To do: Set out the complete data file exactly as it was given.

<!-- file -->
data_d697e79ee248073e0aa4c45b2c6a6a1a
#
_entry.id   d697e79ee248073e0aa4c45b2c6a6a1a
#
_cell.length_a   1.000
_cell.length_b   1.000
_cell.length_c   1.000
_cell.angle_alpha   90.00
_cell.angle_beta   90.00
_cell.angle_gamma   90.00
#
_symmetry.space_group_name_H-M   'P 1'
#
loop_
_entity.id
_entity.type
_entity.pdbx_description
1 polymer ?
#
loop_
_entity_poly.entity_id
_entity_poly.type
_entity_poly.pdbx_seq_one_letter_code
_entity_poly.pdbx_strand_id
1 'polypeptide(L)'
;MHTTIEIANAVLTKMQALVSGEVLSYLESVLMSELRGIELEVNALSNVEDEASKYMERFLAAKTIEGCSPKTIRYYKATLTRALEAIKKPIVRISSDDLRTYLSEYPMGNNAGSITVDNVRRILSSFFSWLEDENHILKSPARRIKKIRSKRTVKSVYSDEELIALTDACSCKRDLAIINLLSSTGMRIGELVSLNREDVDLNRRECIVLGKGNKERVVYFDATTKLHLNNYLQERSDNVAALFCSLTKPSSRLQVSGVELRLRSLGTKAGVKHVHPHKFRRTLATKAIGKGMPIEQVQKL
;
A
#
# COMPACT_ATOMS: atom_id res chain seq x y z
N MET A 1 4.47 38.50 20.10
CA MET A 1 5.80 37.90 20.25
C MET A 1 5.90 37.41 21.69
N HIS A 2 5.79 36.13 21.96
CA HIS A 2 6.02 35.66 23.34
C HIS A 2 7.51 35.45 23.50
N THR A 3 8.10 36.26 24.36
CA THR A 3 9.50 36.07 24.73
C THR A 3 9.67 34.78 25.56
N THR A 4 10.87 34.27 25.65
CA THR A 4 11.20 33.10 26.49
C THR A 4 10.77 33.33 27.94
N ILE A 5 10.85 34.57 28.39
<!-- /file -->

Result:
data_d697e79ee248073e0aa4c45b2c6a6a1a
#
_entry.id   d697e79ee248073e0aa4c45b2c6a6a1a
#
_cell.length_a   1.000
_cell.length_b   1.000
_cell.length_c   1.000
_cell.angle_alpha   90.00
_cell.angle_beta   90.00
_cell.angle_gamma   90.00
#
_symmetry.space_group_name_H-M   'P 1'
#
loop_
_entity.id
_entity.type
_entity.pdbx_description
1 polymer ?
#
loop_
_entity_poly.entity_id
_entity_poly.type
_entity_poly.pdbx_seq_one_letter_code
_entity_poly.pdbx_strand_id
1 'polypeptide(L)'
;MHTTIEIANAVLTKMQALVSGEVLSYLESVLMSELRGIELEVNALSNVEDEASKYMERFLAAKTIEGCSPKTIRYYKATLTRALEAIKKPIVRISSDDLRTYLSEYPMGNNAGSITVDNVRRILSSFFSWLEDENHILKSPARRIKKIRSKRTVKSVYSDEELIALTDACSCKRDLAIINLLSSTGMRIGELVSLNREDVDLNRRECIVLGKGNKERVVYFDATTKLHLNNYLQERSDNVAALFCSLTKPSSRLQVSGVELRLRSLGTKAGVKHVHPHKFRRTLATKAIGKGMPIEQVQKL
;
A
#
# COMPACT_ATOMS: atom_id res chain seq x y z
N MET A 1 4.47 38.50 20.10
CA MET A 1 5.80 37.90 20.25
C MET A 1 5.90 37.41 21.69
N HIS A 2 5.79 36.13 21.96
CA HIS A 2 6.02 35.66 23.34
C HIS A 2 7.51 35.45 23.50
N THR A 3 8.10 36.26 24.36
CA THR A 3 9.50 36.07 24.73
C THR A 3 9.67 34.78 25.56
N THR A 4 10.87 34.27 25.65
CA THR A 4 11.20 33.10 26.49
C THR A 4 10.77 33.33 27.94
N ILE A 5 10.85 34.57 28.39